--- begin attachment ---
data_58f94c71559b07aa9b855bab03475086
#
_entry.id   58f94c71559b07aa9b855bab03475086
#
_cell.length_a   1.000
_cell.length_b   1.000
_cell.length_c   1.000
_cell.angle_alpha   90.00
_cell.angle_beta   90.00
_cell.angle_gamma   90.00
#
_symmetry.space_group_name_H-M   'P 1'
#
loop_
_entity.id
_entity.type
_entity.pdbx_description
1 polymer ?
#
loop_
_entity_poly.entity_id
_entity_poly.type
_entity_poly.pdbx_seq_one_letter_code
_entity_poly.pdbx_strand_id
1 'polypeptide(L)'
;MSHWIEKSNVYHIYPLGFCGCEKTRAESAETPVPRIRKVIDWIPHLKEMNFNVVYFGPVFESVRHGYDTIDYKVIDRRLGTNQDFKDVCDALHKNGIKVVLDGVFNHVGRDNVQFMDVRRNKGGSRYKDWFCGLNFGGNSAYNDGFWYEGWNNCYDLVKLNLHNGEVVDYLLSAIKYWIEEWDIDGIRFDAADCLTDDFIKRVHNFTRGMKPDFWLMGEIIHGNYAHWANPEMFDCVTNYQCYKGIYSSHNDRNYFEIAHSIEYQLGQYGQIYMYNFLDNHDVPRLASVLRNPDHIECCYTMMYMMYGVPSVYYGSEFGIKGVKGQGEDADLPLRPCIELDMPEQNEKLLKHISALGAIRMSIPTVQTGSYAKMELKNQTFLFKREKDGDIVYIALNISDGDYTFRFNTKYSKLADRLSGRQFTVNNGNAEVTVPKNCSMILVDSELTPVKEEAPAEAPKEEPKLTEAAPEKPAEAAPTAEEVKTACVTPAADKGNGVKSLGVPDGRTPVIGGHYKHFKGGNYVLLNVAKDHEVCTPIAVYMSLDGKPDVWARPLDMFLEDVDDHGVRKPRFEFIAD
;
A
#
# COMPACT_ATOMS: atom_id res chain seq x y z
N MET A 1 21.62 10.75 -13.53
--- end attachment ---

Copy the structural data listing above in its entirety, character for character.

data_58f94c71559b07aa9b855bab03475086
#
_entry.id   58f94c71559b07aa9b855bab03475086
#
_cell.length_a   1.000
_cell.length_b   1.000
_cell.length_c   1.000
_cell.angle_alpha   90.00
_cell.angle_beta   90.00
_cell.angle_gamma   90.00
#
_symmetry.space_group_name_H-M   'P 1'
#
loop_
_entity.id
_entity.type
_entity.pdbx_description
1 polymer ?
#
loop_
_entity_poly.entity_id
_entity_poly.type
_entity_poly.pdbx_seq_one_letter_code
_entity_poly.pdbx_strand_id
1 'polypeptide(L)'
;MSHWIEKSNVYHIYPLGFCGCEKTRAESAETPVPRIRKVIDWIPHLKEMNFNVVYFGPVFESVRHGYDTIDYKVIDRRLGTNQDFKDVCDALHKNGIKVVLDGVFNHVGRDNVQFMDVRRNKGGSRYKDWFCGLNFGGNSAYNDGFWYEGWNNCYDLVKLNLHNGEVVDYLLSAIKYWIEEWDIDGIRFDAADCLTDDFIKRVHNFTRGMKPDFWLMGEIIHGNYAHWANPEMFDCVTNYQCYKGIYSSHNDRNYFEIAHSIEYQLGQYGQIYMYNFLDNHDVPRLASVLRNPDHIECCYTMMYMMYGVPSVYYGSEFGIKGVKGQGEDADLPLRPCIELDMPEQNEKLLKHISALGAIRMSIPTVQTGSYAKMELKNQTFLFKREKDGDIVYIALNISDGDYTFRFNTKYSKLADRLSGRQFTVNNGNAEVTVPKNCSMILVDSELTPVKEEAPAEAPKEEPKLTEAAPEKPAEAAPTAEEVKTACVTPAADKGNGVKSLGVPDGRTPVIGGHYKHFKGGNYVLLNVAKDHEVCTPIAVYMSLDGKPDVWARPLDMFLEDVDDHGVRKPRFEFIAD
;
A
#
# COMPACT_ATOMS: atom_id res chain seq x y z
N MET A 1 21.62 10.75 -13.53